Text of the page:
For The Love of Women...

For The Love of Women...

Amy-Janis

My intention was to glorify Janis Joplin and Amy Winehouse for all of their contributions to music regardless of their gender for International Women’s Day. The way they turned their personal stories into art is not only moving but also inspirational.  Two geniuses whose songs had the ability to distort the way we perceived reality simply through the power of words, chords and intonation. With everything they’ve done for us artistically, I could not help but reflect and think that we have failed them as human beings. The strides they made for women in the industry by being true to themselves were weapons turned against them, which in the end they were martyred for. 

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They were the best of their class. Their music transcended gender and generations. We all loved them and they had the planet’s attention. However, if we truly loved them, why have we been hell-bent on seeing their self-destruction? Entertainment and vanity. The idea of bold women unapologetically parading their talents in an unconventional way made us uncomfortable. Janis Joplin was the female lead of Big Brother and the Holding Company in a male dominated epoch. She was living and working with musicians of all nationalities, going against her parents to pursue her dreams and also owning her sexuality; once again going against societal conventions.  Then you have Amy Winehouse, who also owned her sexuality during a decade when many female musicians had theirs marketed for them. She wrote all her songs, refused electronic instrumentation and to be seen as a pop act. She loved her idols and wanted to pay homage to them. The only way she could accomplish that goal was to create that path herself. Her lyrics were controversial and her way of life, very risky. As talented as they were, they threatened the pre-conceived notion that girls should aspire to either become princesses, follow the herd or even abandon their dreams for the sake of surviving in a world we have so neatly created for them.  It was only natural to want to see these heroines brought down by human vices; a shinning example of the consequences to be faced for those who refuse to conform.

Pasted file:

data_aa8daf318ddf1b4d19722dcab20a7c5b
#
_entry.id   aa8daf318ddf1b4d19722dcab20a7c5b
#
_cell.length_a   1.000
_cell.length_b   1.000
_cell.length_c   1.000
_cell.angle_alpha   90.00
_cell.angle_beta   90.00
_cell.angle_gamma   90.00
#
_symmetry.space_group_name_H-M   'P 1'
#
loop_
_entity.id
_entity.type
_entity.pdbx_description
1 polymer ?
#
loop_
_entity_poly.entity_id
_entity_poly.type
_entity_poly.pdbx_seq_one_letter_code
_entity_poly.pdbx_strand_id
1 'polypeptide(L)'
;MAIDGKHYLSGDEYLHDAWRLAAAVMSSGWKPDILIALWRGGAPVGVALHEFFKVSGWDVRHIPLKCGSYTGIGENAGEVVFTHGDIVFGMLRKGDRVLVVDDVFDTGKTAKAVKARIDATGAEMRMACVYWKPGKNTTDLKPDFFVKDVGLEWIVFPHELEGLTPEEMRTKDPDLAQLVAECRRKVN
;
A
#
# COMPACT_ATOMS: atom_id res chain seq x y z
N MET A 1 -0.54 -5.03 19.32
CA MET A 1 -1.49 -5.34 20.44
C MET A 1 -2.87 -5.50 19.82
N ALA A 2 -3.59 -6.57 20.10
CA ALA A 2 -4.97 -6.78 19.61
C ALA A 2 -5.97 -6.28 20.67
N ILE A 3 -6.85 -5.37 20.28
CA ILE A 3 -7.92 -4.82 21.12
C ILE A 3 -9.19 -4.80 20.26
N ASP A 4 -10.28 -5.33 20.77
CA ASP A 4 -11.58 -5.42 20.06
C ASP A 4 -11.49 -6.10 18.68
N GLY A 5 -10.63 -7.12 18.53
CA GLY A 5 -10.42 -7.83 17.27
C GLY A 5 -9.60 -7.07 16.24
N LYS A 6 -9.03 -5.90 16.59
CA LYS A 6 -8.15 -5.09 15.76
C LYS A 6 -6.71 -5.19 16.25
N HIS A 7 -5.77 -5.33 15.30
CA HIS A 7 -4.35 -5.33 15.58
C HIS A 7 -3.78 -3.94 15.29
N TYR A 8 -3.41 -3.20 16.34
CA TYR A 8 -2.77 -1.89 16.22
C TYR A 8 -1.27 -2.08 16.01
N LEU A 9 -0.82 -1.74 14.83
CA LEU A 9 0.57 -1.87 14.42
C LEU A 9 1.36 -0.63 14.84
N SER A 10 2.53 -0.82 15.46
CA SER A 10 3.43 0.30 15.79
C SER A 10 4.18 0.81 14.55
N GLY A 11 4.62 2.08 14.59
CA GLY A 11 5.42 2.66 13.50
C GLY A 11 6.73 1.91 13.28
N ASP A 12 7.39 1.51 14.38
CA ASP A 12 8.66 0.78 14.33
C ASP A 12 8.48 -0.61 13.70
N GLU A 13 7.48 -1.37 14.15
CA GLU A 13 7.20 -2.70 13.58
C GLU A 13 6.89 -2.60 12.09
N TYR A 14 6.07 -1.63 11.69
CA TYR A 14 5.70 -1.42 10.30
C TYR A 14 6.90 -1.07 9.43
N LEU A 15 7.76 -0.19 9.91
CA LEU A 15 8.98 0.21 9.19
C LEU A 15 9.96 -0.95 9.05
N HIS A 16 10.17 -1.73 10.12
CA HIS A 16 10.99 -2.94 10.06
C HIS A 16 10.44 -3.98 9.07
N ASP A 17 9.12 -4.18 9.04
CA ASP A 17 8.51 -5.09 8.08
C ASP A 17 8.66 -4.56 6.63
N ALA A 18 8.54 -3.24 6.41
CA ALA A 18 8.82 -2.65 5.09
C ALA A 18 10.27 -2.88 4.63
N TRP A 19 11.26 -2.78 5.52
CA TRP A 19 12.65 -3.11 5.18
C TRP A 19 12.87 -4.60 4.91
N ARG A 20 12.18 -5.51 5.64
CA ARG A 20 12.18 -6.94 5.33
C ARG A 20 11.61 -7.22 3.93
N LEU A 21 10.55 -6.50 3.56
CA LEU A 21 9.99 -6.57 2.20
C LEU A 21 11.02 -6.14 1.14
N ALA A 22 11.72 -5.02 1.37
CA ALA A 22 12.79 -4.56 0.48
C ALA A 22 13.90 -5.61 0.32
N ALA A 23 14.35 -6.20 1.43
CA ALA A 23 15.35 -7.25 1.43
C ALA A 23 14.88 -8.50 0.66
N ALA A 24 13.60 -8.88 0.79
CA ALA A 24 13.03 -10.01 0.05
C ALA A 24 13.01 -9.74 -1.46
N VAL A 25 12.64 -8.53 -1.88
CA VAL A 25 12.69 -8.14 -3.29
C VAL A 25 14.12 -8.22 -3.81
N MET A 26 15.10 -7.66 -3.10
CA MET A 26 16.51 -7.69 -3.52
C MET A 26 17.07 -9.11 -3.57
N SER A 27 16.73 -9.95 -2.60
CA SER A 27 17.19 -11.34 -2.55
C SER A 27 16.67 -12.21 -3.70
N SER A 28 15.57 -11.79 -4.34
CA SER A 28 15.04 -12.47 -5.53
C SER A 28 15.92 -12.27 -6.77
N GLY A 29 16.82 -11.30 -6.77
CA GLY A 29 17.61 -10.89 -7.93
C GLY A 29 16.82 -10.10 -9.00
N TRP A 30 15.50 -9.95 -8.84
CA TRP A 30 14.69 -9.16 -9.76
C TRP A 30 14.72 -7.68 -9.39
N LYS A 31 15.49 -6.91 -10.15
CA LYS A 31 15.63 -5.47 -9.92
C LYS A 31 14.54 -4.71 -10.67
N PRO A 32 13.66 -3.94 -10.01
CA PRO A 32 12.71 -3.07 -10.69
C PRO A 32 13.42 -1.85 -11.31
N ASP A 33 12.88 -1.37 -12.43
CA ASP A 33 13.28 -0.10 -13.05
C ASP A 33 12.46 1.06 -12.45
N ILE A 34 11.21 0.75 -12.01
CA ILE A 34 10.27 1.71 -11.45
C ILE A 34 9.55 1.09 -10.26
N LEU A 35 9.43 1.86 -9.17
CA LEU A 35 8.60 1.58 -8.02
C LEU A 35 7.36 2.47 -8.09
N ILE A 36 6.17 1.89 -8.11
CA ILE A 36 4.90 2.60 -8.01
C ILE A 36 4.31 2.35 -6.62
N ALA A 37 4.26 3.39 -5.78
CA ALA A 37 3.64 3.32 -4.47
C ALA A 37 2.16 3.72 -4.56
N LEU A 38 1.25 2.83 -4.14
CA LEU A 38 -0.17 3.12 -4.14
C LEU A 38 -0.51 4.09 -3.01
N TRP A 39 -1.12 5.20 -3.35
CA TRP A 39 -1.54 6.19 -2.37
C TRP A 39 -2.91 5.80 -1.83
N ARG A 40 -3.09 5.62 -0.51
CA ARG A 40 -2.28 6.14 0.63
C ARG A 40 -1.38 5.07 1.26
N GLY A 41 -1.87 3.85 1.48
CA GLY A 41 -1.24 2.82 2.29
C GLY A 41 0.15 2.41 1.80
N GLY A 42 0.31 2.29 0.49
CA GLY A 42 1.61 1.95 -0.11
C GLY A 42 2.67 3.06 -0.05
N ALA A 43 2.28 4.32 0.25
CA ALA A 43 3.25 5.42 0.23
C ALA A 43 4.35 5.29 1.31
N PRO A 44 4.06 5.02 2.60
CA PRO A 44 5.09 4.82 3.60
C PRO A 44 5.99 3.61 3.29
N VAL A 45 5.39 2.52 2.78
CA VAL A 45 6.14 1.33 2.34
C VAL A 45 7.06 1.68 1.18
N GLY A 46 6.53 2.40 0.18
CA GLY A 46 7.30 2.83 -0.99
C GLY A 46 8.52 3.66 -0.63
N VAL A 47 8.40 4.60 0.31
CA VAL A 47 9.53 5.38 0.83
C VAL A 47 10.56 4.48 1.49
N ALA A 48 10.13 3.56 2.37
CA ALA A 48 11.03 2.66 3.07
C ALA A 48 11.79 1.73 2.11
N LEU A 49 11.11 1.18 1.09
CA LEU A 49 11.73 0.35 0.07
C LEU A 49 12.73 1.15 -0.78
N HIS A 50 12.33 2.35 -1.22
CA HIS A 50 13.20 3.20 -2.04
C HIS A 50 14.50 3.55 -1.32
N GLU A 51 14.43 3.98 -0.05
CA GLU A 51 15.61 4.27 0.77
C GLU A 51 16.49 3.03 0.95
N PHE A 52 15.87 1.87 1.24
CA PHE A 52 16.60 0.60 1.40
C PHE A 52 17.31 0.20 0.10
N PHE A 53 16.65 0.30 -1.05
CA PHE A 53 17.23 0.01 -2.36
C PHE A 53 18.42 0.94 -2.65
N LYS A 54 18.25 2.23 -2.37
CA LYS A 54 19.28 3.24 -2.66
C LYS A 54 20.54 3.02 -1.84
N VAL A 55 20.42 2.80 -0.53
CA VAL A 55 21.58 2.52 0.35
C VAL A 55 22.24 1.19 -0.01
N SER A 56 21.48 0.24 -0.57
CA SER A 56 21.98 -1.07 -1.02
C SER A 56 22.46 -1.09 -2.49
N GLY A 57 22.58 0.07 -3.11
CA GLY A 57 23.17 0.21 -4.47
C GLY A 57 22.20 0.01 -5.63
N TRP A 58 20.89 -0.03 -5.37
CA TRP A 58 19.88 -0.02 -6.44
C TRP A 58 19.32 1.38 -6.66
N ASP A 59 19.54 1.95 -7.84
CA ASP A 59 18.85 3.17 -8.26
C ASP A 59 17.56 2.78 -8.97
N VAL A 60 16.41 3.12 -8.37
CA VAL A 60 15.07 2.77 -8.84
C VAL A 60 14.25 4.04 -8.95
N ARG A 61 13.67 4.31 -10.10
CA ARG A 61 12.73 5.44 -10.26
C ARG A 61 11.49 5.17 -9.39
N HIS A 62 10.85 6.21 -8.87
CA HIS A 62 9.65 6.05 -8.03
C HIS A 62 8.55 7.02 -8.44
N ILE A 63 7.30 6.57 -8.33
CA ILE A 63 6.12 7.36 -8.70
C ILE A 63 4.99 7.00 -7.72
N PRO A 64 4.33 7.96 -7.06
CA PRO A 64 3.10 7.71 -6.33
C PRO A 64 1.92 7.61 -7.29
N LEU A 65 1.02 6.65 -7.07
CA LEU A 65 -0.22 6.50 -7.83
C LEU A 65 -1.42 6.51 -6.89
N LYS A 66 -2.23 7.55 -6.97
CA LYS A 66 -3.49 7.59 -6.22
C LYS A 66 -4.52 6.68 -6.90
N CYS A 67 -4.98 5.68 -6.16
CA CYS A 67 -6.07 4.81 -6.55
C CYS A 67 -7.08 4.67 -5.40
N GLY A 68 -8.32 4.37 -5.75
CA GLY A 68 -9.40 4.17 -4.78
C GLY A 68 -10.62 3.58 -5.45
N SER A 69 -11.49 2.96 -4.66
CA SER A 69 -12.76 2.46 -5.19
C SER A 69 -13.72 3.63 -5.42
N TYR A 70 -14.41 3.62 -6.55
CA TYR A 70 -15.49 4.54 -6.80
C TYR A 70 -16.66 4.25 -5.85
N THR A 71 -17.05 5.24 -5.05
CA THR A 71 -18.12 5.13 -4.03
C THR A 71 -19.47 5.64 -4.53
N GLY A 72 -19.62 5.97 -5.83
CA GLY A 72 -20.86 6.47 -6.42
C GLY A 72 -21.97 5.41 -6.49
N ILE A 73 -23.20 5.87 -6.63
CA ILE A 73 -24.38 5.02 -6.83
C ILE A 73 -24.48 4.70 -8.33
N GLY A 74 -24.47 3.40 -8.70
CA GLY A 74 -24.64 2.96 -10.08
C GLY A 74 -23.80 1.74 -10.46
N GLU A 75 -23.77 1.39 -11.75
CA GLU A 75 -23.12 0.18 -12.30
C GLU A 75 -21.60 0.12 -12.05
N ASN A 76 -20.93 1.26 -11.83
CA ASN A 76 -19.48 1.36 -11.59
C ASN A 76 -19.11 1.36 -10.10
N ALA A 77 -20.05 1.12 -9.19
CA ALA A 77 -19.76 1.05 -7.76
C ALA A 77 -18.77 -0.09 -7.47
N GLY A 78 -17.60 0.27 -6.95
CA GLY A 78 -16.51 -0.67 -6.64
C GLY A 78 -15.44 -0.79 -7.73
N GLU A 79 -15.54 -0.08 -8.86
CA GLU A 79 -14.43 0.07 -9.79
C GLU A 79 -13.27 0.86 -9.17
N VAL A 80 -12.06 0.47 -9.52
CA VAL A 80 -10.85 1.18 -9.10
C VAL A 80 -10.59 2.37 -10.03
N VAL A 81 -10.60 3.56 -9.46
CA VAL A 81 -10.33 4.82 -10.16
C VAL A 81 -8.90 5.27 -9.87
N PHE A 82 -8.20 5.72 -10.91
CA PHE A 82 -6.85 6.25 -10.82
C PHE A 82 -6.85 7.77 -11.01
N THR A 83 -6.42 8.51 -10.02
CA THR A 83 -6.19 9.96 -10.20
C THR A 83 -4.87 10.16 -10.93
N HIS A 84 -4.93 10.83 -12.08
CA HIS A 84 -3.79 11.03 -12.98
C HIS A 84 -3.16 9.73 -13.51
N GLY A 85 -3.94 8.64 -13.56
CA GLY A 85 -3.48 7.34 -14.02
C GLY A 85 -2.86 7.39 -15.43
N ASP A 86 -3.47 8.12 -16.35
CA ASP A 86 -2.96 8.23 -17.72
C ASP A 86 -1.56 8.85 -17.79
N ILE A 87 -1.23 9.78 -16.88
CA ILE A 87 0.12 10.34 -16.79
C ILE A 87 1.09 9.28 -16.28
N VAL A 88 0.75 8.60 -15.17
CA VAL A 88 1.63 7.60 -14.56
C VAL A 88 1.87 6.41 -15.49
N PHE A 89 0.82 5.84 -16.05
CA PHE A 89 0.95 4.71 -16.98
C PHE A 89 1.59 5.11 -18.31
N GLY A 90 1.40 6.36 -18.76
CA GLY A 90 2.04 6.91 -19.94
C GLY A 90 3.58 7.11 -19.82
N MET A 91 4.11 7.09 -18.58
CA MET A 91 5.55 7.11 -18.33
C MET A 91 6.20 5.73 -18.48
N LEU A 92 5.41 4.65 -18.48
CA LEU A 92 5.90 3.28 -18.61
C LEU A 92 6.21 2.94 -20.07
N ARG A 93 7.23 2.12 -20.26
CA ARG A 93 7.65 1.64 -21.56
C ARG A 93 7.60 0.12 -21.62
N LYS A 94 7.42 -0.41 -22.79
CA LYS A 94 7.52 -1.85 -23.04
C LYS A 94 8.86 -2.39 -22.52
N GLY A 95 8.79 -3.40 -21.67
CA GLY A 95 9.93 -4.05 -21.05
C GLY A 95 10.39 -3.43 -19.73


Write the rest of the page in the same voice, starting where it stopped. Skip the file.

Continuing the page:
What made them amazing writers was that they took their experiences and made them relatable. They shared tales of unattainable love: on one hand, Joplin with David Niehaus (just one example) and on the other, Winehouse with Blake Fielder- Civil. They felt a strong desire to belong, despite clinging to their own personal identities while seeking artistic approval from the public. Emotional heartbreak translated into hits, which led to self-destruction. Strength can only last so long when you feel alone and unloved.  Lyrically, they kept us informed about the turmoil going on in their lives, yet we did nothing. It was entertainment all chalked up to being a publicity stunt on their end.

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I don’t presume to know anything about the industry or their lives. I’m basing this on two documentaries and a series of articles that may have omitted information for the sake of creating an engaging story. But still as humans, we shouldn’t have to know the whole story to see that something was wrong. The lyrics, interviews, the actions all led to the same conclusion, they weren’t happy.  All of their experiences, once again, neatly packaged into record-breaking albums, I continue to ask questions: if this many people heard and enjoyed the album, why were the lyrics ignored?